The title makes it all sound so simple but believe me once you’ve entered the word “tripod” into Google and hit the enter key, you would not believe how many decisions there are to make. Having finally purchased a new one at the weekend I thought I’d share a few thoughts and considerations which may make it a little easier for the first time buyer.
Why Do You Need A Tripod ?
There are a number of reasons you may need a tripod but to keep it simple a tripod will steady the camera and avoids camera shake. That means you can …
1) Use a lower ISO and very small aperture to get maximum depth of field
2) Keep the camera steady for long exposures when shooting things like waterfalls and flowing water
3) Use your camera for night photography
4) Make sure that your images are spot on sharp particularly when doing macro photography
In addition it is a great way of forcing you to slow down and put more time and thought into the composition of your photos, which in turn leads to a better image.
What Should You Look For ?
This is where it all starts to get complicated so I’ve tried to highlight just the main points for consideration …
Construction – typically two types : 1) Aluminium which tend to be heavier but cheaper 2) Carbon fibre which are lighter but more expensive.
Height – being 6ft 4ins tall this was quite important to me as I wanted something that would bring the camera to eye level. I would definitely suggest you try in store even if you plan to buy on the internet. Of course the higher the tripod goes, the longer the legs tend to be … so the compromise to this can be size.
Load Capacity – although cameras have become a lot lighter they can still weight in around 6 to 8lbs with a large lens. Each tripod and head has a weight limit so check them out, compare to your camera, and do the maths to see if it will do the job.
Legs – The legs of a tripod have some kind of clamp to allow the extending/securing of each segment into position. Some tripods use a twist, others use a lever. You’ll want to play with these to figure out which you like better. I prefer levers because I find them much easier to use. You mights also want to check out if they can facilitate the centre column being adjusted to shoot straight down.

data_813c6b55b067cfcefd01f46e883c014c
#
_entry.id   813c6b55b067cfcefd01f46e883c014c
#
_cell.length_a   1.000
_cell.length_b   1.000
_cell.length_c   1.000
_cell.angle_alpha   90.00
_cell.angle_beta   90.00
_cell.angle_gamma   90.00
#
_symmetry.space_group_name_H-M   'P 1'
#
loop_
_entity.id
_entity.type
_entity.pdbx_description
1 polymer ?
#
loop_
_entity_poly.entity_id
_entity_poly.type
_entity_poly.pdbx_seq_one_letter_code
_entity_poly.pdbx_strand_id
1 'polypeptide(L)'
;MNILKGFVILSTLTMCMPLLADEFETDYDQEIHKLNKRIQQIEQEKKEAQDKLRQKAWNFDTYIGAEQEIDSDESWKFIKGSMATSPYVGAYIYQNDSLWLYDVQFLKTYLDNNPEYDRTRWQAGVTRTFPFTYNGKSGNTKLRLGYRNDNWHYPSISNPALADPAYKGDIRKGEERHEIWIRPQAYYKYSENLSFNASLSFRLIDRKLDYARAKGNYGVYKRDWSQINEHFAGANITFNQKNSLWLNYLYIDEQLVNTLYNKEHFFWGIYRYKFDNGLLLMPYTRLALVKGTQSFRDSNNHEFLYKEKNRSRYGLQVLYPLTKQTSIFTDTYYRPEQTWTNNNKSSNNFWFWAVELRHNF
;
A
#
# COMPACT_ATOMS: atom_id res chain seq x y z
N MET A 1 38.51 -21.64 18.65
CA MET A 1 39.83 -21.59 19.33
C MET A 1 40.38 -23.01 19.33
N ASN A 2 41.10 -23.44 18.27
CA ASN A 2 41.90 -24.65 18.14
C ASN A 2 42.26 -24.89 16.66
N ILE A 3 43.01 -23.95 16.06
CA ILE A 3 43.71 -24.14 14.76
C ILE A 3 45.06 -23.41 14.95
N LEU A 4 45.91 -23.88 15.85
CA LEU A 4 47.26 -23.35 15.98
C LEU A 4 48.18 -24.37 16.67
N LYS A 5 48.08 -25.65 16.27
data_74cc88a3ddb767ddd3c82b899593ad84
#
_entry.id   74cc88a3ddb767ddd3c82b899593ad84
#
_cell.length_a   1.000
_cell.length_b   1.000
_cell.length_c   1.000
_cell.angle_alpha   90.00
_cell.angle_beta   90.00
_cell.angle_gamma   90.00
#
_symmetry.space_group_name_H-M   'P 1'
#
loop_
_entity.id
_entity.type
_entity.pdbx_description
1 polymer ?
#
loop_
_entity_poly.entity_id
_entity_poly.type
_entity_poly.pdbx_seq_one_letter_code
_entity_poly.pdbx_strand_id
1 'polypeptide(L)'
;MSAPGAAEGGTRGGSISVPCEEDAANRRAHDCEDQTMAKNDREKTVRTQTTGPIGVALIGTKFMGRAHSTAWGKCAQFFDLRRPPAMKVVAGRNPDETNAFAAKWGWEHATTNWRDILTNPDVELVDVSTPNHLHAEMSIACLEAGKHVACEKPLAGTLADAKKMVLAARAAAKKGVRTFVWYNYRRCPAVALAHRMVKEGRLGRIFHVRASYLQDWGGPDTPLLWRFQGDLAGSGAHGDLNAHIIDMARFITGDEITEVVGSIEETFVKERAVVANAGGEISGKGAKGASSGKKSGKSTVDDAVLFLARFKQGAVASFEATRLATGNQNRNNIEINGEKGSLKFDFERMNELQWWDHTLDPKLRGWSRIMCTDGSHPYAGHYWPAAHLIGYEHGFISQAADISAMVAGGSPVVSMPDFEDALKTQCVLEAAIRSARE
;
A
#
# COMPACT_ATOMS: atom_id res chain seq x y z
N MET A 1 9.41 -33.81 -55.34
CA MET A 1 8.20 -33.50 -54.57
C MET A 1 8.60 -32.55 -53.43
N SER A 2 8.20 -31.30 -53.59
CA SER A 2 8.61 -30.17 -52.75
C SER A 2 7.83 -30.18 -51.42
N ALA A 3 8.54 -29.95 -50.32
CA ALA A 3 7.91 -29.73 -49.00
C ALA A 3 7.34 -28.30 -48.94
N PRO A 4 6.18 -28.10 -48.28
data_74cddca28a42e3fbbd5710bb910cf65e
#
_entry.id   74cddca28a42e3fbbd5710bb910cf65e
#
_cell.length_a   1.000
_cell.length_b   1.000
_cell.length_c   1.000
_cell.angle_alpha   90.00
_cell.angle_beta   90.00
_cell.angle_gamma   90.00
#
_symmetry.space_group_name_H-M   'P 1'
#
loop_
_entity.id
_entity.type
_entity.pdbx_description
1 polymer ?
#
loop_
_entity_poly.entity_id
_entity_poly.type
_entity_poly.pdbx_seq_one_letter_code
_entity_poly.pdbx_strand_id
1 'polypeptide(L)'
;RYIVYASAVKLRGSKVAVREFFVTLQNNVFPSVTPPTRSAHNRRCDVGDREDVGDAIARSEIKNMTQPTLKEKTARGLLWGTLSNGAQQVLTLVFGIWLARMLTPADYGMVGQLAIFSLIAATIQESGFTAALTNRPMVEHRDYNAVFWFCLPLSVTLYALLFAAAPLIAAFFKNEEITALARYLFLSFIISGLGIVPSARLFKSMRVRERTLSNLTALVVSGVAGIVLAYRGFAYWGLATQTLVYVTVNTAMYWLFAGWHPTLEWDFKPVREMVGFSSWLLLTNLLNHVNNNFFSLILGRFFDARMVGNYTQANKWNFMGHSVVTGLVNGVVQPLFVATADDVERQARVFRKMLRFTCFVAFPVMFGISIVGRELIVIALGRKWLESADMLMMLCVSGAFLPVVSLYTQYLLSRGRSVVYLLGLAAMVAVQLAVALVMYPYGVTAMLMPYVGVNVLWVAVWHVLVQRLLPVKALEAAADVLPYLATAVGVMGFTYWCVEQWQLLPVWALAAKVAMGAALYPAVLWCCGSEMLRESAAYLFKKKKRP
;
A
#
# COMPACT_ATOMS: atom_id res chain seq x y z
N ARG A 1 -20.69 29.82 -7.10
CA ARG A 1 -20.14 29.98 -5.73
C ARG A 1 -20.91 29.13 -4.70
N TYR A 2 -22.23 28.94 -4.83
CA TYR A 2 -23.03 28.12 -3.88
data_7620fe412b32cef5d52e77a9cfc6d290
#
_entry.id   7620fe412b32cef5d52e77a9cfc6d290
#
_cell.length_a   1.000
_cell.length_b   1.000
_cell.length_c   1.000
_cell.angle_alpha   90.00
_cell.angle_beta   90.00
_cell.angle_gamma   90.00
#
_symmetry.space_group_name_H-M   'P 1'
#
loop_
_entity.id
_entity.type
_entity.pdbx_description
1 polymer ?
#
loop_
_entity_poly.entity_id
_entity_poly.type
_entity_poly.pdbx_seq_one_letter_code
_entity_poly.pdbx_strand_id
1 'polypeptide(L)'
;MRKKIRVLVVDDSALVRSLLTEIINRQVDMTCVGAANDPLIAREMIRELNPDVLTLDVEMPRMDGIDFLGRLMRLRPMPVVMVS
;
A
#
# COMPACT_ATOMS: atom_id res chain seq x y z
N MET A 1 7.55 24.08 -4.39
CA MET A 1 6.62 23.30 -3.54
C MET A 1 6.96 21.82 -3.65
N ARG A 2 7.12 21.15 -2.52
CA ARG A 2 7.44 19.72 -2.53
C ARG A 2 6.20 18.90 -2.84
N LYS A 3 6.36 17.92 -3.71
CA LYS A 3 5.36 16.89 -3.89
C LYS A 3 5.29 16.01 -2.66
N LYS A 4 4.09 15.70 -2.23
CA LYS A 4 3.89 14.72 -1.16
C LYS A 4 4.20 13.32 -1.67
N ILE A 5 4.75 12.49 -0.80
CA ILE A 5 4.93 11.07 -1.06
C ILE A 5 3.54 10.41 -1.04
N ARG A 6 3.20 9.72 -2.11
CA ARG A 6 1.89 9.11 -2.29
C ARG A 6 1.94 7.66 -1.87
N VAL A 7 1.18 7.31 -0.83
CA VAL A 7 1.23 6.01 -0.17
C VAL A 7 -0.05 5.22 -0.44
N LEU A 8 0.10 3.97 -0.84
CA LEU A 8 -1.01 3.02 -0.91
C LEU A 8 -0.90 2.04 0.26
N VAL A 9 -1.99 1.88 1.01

Heads – The really important bit and again two types which control the movement of the camera : 1) A pan/tilt head which provides the ability to lock each axis (tilt, pan, and roll) independently 2) A ball head which is simply a ball and socket joint. Loosen the head and you can move the camera in any direction. Most quality heads provide a removable plate that you can leave attached to your camera. These plates provide a quick-release mechanism that makes it easy to quickly get your camera on and off of your tripod. No matter what type of head you choose, you’ll want to consider its weight and portability when shopping.
Which One Should You Buy ?
As always it’s about personal choice and available budget but the one thing I have learnt about tripods it’s that buying cheap is a false economy. I started with one for under £100 from Jessops which had a head mainly constructed from plastic. At the time I thought it was a good deal but the tripod soon started to suffer from “creep” or “drop” with the head moving after I thought I had locked it into the right position. At best it was a pain in the best and at worst it meant I ended up having to take far too many shots to get the framing I wanted. Three years on I’ve finally given up with it and done what I should have done in the first place … brought a decent tripod.
Which one did I buy … a Manfrotto 055CX PRO3 with a 804RC2 head … not the cheapest but certainly one that will do the job !!